June 21, 2018

Earlier Selves, Strangers: A Conversation with Robert Glück

Robert Glück ca. early 1970s, from the back cover of Andy (1972). Photo: Elin Elisofon; courtesy of the author.

Robert Glück ca. early 1970s, from the back cover of Andy (1972). Photo: Elin Elisofon; courtesy of the author.

Robert Glück is a poet, fiction writer, editor, and theorist; he is also a recognized ceramicist, educator, cook, and all-around enthusiast. His work — with its pleasures, intimacies, and daring discursive leaps — continues to exert an influence across generations. For decades, Bob has encouraged his contemporaries to re-purpose the strategies of innovative writing in order to underscore how such innovation was actually constitutive of marginal experience. Last April, it was my singular delight to sit down with Bob to discuss his experiences as a hippie, postal worker, writer, and activist before leading the informal, community-based workshops at the young Small Press Traffic, which fostered the community of writers now known as New Narrative.

— Eric Sneathen


Eric Sneathen: Good morning, Bob. It’s great to be with you. I’m hoping that we can start by talking about a character who’s at the center of gay liberation writing, Winston Leyland, who eventually became the editor of Gay Sunshine.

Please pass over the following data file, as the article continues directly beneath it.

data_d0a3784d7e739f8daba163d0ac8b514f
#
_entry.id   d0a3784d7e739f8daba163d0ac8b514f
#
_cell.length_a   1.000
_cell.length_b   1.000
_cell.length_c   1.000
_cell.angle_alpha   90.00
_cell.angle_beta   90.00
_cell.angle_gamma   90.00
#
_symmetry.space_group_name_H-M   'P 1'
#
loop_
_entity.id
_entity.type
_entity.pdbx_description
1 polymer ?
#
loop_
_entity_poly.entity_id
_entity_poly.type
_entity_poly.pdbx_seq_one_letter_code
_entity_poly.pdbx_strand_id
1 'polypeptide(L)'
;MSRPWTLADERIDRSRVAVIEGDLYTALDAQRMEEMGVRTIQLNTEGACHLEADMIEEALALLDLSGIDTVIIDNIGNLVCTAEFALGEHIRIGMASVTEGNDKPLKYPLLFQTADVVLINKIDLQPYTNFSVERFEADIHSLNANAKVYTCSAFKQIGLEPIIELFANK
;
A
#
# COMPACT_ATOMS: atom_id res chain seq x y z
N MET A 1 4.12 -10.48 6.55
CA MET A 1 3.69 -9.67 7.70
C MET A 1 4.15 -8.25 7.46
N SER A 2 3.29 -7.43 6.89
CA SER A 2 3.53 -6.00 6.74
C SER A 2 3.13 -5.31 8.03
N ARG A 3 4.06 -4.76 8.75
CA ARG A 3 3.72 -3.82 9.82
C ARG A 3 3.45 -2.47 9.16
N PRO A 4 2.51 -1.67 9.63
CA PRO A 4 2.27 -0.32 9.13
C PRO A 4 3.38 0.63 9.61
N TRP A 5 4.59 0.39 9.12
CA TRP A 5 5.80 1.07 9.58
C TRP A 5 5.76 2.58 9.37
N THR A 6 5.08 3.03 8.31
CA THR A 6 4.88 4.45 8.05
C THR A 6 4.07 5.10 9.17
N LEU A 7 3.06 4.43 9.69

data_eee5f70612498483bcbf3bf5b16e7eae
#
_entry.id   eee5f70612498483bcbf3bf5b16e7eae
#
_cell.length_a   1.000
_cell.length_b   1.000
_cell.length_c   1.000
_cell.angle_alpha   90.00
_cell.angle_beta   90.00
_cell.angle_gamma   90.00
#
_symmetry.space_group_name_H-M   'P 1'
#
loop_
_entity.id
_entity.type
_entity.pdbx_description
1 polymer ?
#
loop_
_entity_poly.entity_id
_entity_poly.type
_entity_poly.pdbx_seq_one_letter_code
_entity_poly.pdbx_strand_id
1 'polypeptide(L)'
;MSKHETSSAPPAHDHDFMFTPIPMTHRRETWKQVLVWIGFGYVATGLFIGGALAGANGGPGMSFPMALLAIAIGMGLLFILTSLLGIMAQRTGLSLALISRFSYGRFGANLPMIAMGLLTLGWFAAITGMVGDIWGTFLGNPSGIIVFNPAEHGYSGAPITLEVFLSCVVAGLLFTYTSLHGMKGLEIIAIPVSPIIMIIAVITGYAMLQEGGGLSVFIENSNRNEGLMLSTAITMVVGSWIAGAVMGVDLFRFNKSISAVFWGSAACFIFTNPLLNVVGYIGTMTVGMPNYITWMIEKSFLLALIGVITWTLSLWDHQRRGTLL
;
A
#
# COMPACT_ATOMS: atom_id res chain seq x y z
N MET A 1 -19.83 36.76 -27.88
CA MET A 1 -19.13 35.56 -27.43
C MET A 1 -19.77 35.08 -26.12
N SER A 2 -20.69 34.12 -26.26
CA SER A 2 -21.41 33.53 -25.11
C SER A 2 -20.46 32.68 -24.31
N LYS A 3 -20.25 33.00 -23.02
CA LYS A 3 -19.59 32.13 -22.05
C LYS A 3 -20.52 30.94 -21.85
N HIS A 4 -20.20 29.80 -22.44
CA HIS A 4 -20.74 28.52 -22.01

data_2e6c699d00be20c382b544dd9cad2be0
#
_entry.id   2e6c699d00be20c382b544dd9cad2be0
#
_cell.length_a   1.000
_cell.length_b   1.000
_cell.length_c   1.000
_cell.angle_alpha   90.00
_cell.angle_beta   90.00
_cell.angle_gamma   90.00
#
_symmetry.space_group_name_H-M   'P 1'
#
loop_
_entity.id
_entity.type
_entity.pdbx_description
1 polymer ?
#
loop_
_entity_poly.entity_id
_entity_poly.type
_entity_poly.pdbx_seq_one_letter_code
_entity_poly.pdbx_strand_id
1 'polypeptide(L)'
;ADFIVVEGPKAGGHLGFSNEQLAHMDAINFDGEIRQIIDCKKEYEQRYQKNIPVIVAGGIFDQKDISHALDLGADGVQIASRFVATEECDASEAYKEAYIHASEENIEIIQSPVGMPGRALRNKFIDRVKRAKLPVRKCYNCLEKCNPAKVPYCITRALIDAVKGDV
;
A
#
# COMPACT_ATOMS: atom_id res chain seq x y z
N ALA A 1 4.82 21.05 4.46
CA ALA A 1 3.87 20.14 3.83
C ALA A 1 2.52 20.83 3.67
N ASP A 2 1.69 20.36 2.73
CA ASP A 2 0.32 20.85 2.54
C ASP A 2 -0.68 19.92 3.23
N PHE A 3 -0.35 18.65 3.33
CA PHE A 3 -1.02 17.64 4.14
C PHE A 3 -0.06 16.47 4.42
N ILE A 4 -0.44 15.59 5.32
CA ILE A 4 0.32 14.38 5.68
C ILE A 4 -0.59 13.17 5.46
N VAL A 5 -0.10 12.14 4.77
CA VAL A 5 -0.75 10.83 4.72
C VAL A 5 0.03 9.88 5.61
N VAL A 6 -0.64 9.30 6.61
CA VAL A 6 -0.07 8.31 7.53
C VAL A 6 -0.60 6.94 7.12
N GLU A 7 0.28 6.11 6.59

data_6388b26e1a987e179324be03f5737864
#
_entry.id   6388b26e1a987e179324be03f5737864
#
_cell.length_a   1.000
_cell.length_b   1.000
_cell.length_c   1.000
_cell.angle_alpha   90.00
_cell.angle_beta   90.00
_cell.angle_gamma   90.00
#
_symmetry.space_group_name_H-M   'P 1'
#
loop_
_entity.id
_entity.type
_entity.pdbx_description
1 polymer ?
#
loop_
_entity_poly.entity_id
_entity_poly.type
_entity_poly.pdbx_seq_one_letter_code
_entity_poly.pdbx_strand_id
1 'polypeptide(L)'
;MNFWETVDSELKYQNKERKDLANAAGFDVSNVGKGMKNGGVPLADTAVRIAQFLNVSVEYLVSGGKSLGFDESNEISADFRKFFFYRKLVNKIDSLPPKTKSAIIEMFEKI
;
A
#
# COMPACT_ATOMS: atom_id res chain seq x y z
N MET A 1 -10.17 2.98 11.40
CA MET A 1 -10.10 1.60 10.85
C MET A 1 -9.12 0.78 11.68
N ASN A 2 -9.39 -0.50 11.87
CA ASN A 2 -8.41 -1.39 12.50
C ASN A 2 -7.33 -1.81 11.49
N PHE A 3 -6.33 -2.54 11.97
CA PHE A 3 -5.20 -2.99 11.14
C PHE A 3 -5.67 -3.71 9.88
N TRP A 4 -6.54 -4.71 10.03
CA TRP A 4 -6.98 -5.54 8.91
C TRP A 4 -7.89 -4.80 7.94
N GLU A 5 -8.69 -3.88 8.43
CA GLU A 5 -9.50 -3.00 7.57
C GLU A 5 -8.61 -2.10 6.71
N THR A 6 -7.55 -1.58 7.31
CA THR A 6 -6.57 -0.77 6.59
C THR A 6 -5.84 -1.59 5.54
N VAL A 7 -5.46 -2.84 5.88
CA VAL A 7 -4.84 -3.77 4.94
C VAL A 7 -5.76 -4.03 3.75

Robert Glück: Gay Sunshine started off as a Berkeley collective, and in 1970 or ’71 Winston gained control and moved the press to San Francisco. Gay Sunshine was mother church, and Winston her bishop. In the early seventies Boston had Fag Rag, Toronto had Body Politic, and we had Gay Sunshine. Gay Sunshine was by far the most literary of these publications. The thing I love about these early gay magazines is that all kinds of matter appeared together — actual scholarship, funky verse next to poetry by John Wieners, funky art next to drawings by Joe Brainard. Aaron Shurin and I gave and received support, and I transcribed some of the wonderful interviews that appeared occasionally. There is a great one of Aaron interviewing Robert Duncan. And interviews with Genet, Ginsberg, Isherwood… Once I was on the cover of Gay Sunshine — my torso, drawn by my lover Ed Aulerich-Sugai. The German filmmaker Rosa Von Praunheim, during his trip to California, cited my image as an example of the headlessness of the gay community. We were a community without a head.